RIVERSIDE, Calif. --- As yet another season approaches California Baptist University men's water polo will use the 2012 season to prove that it can compete at a high level with any team in the country.
This year, as the Lancers continue the transition into the NCAA Division II, the team is in an independent team with no conference.
"Being independent, we have no conference to compete in," said head coach Rick Rowland. "We aim to fill as tough of a schedule as possible."
In order to compete against that tough competition Rowland has loaded the roster with a strong core of returning players, which is enhanced by some transfers and freshman.
Senior goalie Austen Ramer returns in a position to break some of the programs all-time records. He is 175 saves away from passing assistant coach Jon Miller's all-time saves record of 1,025. Ramer has averaged 285 saves over each of the past three seasons.
"Ramer is an X-factor in games," said Rowland. "He is probably the top goalie all-time in our program."
2011 All-American and CBU leading scorer Scott Gleason returns this year for his senior season. He is coming off of a 73 goal season and currently has the 15th most goals in the history of the program. If he is able to score at least 70 goals this season, he can move into sixth on that list.
Another player to watch is Keith Jizmejian, as he returns from shoulder surgery after suffering a tear last December.
"He has been rehabilitating for a year and is looking to come back strong," said Rowland, "He will be a factor as we get further in the season."
Eric Carnohan is a new player that worked himself back into shape after being gone for two years on a mission. He played for the Lancers in 2009, picking up nine goals, five assists and ten steals.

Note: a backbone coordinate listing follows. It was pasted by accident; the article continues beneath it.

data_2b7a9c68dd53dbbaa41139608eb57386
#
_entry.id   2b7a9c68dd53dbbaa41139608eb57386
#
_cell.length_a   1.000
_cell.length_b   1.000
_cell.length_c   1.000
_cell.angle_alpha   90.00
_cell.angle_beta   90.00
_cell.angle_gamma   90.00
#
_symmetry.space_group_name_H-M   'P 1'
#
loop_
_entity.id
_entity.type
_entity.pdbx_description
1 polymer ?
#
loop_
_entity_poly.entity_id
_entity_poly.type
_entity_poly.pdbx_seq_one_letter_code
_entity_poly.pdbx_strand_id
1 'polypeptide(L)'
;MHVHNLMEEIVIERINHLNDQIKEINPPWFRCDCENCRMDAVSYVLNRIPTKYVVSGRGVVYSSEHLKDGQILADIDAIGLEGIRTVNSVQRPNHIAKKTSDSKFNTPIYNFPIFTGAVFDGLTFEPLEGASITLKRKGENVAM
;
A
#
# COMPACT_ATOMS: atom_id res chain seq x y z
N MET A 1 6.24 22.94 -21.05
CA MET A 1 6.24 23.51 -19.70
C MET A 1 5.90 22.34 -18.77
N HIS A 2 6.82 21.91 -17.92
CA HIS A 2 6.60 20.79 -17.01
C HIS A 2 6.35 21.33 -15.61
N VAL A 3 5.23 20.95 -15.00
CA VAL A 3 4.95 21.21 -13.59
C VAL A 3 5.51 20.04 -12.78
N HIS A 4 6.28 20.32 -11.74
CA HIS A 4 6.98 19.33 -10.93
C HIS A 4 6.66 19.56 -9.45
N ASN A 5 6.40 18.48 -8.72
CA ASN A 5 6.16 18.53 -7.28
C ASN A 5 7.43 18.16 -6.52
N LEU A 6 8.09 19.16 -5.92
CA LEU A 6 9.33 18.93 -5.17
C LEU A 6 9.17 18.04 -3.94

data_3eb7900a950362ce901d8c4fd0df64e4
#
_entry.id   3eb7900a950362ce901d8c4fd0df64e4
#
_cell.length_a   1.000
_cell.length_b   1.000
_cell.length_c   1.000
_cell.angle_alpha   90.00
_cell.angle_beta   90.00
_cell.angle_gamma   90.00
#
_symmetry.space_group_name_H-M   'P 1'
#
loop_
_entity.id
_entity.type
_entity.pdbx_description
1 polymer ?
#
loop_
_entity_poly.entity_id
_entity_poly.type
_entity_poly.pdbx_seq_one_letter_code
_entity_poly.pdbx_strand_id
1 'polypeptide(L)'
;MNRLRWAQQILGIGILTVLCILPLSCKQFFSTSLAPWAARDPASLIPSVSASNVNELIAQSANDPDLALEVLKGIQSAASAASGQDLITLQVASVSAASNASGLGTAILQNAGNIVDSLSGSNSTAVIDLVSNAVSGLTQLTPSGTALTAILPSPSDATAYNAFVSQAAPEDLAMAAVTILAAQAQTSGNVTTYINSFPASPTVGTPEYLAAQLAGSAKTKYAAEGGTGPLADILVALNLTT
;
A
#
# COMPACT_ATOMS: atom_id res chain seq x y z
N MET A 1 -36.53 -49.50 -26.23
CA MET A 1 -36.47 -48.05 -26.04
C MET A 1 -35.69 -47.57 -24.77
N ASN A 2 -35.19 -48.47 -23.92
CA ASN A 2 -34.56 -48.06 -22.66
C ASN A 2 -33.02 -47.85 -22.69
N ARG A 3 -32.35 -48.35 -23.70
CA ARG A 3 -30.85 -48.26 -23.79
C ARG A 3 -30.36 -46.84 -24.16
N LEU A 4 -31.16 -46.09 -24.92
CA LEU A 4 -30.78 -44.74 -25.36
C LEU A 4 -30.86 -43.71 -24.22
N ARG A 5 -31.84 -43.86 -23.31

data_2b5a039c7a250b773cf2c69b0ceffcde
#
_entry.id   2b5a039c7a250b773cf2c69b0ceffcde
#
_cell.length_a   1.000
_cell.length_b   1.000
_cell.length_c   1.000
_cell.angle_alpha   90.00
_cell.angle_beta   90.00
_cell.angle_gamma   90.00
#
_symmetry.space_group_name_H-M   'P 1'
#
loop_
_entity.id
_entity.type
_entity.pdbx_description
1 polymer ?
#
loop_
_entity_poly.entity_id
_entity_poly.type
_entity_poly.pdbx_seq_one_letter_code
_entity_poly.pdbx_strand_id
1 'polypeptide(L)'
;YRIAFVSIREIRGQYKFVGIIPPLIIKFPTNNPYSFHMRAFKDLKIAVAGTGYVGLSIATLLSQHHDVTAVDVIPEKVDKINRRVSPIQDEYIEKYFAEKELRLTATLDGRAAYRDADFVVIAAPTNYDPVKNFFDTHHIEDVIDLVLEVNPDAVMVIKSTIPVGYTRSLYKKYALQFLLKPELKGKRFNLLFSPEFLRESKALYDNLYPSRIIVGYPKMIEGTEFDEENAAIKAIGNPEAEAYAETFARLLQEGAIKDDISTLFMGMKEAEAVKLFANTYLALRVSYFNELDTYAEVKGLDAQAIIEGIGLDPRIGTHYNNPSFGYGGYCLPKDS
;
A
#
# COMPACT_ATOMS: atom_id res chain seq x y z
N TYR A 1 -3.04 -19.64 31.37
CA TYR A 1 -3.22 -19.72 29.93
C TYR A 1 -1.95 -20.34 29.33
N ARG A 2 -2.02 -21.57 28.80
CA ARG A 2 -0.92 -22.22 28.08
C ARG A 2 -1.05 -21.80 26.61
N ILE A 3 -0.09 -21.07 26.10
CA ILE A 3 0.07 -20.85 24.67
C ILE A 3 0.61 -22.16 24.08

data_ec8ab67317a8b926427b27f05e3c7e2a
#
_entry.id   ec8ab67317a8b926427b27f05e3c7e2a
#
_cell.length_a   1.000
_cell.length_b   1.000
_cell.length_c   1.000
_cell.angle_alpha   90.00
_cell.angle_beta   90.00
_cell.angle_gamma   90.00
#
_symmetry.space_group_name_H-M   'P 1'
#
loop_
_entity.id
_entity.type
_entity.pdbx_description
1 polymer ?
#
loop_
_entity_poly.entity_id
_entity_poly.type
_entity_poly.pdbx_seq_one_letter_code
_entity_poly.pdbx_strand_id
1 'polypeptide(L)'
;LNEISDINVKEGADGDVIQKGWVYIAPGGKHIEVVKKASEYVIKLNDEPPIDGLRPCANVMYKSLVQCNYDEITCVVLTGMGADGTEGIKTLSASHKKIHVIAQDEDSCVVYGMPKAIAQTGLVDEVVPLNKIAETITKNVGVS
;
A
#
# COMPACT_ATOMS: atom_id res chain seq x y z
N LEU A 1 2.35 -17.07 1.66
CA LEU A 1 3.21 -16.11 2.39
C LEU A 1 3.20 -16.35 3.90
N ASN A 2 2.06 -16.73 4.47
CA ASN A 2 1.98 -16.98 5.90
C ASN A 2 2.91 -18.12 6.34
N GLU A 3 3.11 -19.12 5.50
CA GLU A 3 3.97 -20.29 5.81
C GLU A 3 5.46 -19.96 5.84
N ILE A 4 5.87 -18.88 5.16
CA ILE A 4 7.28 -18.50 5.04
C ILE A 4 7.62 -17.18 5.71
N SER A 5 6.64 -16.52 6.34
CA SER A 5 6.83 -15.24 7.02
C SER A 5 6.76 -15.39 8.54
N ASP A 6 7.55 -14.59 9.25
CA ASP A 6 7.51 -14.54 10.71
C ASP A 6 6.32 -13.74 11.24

"The freshmen are going to have to take time to prove themselves," said Rowland. "We have a strong returning squad."
In anticipation of full NCAA membership next season Rowland has five players redshirting this year so that they can stock up for postseason eligibility.
There is one major change to the competition this year, as the pool size has been reduced from 30 meters to 25 meters.
This change will alter the style of play that the Lancers have relied on in years past, forcing them to rely less on transition and break out goals and rely more on front court and 6-on-5 opportunities.
"The shorter distance will force the guys to get the ball out quickly, because they will have less time to think before they run out of real estate," said Rowland.
The Lancers open the season with the UCLA invitational on Sep. 1. They will face UC Santa Barbara and UCLA, two of the top NCAA D-I teams in the country.
"You can start the year by playing the patsies, or you can play the best," said Rowland. "On paper, we are not supposed to win either of these games, but our guys are fit and if they put their effort in, anything can happen."
The Lancers begin with a challenge, and the tough schedule will continue as they play eight teams that were ranked in the NCAA last year.
The toughest early year match-up will be USC, which is the four-time defending NCAA champion.
"When you challenge and compete against the best teams, you can play anyone," said Rowland. "It shows we play at a high level, and allows us to promote our program."
Other highlights of the upcoming season are the Lancer Invite (Sept. 28-29), the CWPA National Invite (Nov. 10) and a night game against Fordham on Oct. 4, where the Lancers will debut the brand new lighting at the Lancer Aquatic Center.
The action begins on Sept. 1 at 10:30 a.m. as the Lancers face UC Santa Barbara at UCLA.